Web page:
Guy Ritchie’s sophomore feature makes no apologies for clinging to familiar if engagingly iconoclastic material, specifically to Ritchie’s own popular crime comedy from 1999, Lock, Stock, and Two Smoking Barrels.
Refreshingly funny, Lock, Stock introduced a new filmmaker whose incoherent visual aesthetic seemed, at the time, a petty misdemeanor in light of his gift for creating an entire class of characters—ne’er-do-wells on the fringe of the underworld, as well as the hardened professionals stung by them—out of wholecloth.
“Fifteen million dollars is not money,” says a grizzled veteran of the criminal life. “It’s a motive with a universal adapter on it.”
The tang of that dialogue signals the return of Christopher McQuarrie, whose screenplay for The Usual Suspects created the cult of Keyser Soze and won the unknown writer an Oscar. McQuarrie makes his directing debut with The Way of the Gun, another investigation of the criminal code. Though not destined to be as beloved as The Usual Suspects, this brutal, wickedly funny film is every bit as accomplished a piece of work.
Sicario (Lionsgate, Blu-ray, DVD, VOD), a violent, chaotic, adrenaline-fueled thriller set in the brutal violence of the drug war on the American border with Mexico, is a film that constantly seems to be spinning out of control. That’s not entirely by design, I fear, but it is purposeful. From the opening scene, where a missing persons rescue operation headed by FBI Agent Kate Macer (Emily Blunt) sends the team into a Mexican drug cartel safehouse, a sinister mausoleum hidden behind the chalkboard the walls, and a booby trap that takes the life of one of her men, we are thrown into a world where the rules no longer apply.
We are suddenly tossed along with Macer, a driven but idealistic veteran of an FBI strike force, into what appears to be a black ops campaign driven by the CIA. She is requested by a cagey company man named Matt (Josh Brolin, who tosses off his evasions with an amiable grin that hides his endgame), ostensibly an “advisor from the DOD,” and like her we are racing to keep up with the events. Borders are crossed (both physical and moral), information is withheld, and she suspects something bigger (and likely illegal) under the official cover of the operation. The American team has apparently chosen to fight the Mexican cartels with their own tactics, acting on information and advice from a former cartel man with a score to settle with the Mexican mob. Benicio Del Toro plays the advisor, Alejandro, holding his cards close to his chest but never lying to Macer.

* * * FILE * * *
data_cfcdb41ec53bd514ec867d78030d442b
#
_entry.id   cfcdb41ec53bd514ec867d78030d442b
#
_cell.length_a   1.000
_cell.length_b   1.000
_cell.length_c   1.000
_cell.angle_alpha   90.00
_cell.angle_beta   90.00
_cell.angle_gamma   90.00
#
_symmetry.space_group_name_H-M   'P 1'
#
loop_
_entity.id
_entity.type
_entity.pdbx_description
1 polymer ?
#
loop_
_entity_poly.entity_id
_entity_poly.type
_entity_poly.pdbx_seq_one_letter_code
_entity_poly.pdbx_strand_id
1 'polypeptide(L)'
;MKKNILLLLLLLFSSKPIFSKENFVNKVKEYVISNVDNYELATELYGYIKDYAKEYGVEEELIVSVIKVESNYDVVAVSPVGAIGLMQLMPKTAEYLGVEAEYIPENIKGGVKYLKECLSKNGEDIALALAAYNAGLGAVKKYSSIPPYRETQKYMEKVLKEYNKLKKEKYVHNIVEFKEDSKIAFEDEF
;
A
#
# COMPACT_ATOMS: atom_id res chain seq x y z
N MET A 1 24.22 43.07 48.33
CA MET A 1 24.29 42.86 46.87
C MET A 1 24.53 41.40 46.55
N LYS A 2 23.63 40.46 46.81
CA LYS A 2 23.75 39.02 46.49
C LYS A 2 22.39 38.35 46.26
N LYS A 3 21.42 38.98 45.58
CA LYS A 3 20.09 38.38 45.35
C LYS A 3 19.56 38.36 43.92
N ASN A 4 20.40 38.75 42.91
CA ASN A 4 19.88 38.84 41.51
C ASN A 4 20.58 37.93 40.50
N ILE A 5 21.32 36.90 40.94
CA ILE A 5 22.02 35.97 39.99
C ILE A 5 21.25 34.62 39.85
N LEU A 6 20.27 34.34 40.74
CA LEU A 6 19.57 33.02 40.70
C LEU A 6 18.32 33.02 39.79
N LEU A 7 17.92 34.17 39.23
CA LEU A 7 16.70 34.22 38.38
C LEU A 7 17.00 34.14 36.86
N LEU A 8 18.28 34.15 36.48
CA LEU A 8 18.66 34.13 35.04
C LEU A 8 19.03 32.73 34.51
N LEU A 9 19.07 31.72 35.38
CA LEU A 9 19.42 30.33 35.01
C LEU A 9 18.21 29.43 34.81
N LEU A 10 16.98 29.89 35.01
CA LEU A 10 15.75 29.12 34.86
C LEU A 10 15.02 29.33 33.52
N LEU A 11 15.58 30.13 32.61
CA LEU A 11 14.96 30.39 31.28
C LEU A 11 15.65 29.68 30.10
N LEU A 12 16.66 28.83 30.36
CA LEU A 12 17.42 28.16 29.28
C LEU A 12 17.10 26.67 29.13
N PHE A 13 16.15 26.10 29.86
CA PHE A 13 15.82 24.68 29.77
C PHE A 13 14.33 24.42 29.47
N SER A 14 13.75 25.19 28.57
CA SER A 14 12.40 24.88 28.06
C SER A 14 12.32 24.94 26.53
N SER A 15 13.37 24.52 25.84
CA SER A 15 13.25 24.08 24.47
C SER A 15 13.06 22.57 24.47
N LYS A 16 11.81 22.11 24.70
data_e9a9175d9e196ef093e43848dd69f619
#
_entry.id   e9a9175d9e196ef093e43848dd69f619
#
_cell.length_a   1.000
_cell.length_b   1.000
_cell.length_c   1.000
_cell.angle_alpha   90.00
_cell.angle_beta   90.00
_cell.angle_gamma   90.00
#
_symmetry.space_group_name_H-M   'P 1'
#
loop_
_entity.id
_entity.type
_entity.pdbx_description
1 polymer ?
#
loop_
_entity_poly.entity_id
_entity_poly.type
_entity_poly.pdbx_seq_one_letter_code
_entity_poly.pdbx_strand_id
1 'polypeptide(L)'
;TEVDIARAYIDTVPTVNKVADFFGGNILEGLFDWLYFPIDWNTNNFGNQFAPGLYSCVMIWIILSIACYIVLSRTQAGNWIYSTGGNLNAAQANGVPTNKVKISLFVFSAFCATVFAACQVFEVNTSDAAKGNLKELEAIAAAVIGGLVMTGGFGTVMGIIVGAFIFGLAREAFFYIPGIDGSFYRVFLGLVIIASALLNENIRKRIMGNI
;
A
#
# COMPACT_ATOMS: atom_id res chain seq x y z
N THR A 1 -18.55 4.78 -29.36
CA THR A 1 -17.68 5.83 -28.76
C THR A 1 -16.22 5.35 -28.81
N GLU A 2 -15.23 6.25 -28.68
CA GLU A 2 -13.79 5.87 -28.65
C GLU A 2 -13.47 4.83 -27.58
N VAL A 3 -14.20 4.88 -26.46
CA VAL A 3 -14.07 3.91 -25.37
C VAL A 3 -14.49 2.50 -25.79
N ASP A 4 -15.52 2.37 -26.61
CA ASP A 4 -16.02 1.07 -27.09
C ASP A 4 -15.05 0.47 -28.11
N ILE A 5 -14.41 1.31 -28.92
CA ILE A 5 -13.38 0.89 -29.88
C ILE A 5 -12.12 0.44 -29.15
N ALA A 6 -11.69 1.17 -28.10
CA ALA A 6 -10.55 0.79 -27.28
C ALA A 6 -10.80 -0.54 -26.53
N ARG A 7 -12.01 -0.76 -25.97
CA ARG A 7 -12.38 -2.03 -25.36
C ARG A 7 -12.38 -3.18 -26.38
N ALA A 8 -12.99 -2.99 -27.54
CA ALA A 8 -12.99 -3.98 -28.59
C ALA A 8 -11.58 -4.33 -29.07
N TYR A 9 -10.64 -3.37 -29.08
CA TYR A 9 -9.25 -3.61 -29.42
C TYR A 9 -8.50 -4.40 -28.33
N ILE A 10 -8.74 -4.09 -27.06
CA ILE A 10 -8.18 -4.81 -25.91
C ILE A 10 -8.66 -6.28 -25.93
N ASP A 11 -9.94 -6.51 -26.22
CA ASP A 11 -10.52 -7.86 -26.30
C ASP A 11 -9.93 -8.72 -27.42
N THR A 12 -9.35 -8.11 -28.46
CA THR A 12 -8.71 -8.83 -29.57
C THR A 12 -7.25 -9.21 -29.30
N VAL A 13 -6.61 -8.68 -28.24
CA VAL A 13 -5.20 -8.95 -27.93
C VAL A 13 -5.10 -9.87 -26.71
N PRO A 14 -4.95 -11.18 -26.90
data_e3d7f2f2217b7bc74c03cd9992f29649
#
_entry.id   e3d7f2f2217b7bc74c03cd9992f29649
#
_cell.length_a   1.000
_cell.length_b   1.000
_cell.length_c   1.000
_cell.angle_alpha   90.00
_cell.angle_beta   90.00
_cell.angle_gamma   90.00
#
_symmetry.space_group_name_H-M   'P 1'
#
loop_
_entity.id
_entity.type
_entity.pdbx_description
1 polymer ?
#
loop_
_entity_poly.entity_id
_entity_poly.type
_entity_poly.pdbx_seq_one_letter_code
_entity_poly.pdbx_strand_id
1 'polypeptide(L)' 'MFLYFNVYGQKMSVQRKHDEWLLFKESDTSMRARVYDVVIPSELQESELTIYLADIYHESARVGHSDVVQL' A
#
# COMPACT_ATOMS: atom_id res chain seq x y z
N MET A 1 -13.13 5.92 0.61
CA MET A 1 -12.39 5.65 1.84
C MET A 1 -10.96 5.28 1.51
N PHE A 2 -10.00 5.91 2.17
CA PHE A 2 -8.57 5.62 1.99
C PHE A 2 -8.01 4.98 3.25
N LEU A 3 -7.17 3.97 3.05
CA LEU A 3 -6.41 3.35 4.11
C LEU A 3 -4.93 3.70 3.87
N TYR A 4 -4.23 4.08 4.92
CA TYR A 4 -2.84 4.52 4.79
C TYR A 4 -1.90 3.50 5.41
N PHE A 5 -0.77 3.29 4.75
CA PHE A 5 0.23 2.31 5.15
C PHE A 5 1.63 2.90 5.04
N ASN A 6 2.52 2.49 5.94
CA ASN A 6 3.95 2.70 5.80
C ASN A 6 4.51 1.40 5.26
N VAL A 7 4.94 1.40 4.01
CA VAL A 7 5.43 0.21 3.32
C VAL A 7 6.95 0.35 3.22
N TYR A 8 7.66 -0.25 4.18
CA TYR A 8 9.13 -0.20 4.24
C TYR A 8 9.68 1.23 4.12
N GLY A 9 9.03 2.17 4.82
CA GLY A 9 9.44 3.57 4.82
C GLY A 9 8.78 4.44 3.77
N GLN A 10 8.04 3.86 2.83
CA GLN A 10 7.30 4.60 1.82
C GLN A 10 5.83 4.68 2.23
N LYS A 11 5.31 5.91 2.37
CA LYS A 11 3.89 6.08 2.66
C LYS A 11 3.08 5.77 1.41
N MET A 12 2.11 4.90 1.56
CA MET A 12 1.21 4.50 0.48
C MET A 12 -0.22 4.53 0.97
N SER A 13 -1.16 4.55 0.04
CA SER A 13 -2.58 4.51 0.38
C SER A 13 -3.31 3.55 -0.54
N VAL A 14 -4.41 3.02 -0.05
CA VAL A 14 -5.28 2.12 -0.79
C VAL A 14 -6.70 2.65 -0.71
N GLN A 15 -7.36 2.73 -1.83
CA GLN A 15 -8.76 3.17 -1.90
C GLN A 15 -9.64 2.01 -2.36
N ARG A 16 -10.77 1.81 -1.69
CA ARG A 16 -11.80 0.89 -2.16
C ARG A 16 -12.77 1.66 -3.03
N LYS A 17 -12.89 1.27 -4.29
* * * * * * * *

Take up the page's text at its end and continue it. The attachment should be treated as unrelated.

That Universalâ€™s visually sanguine yet emotionally bloodless revival of their most ferocious and most tragic movie monster is a complete stiff is beyond debate. The real question is how anyone can direct this story, at heart about a man under a curse that transforms him from a moral being into a beastly predator and then transforms him back with the knowledge of his deeds, without even accidentally stumbling into tragedy and pathos and the terrible torment of his ordeal?
Curt Siodmakâ€™s screenplay for the original 1941 The Wolfman is credited as the source for this Victorian-era retelling (there are elements also taken from the uncredited 1935 Werewolf of London) and, while great liberties are taken with the family history, itâ€™s remains true to the basics and even begins by quoting directly from the source: â€œEven a man who is pure in heart and says his prayers by night, may become a wolf when the wolfbane blooms and the autumn moon is bright.â€ This (purposely?) clumsy bit of doggerel sounds like some peasant folk legend by way of childâ€™s rhyme but it is as much Hollywood invention as the story itself (while shapeshifters are common through folklore, the specifics of the werewolf legendâ€”the full moon, the silver bullets, only a true love can kill itâ€”were created whole cloth, or rather fur, by Hollywood). Itâ€™s both carved into stone and spoken aloud with a heavy gravity, ostensibly an effort to create a sense of foreboding. It merely elicited titters from the preview audience I was with and offered a preview of the pose of ominous mystery and gloomy Gothic drear that smothered any hint of personality, dramatic tension or fun.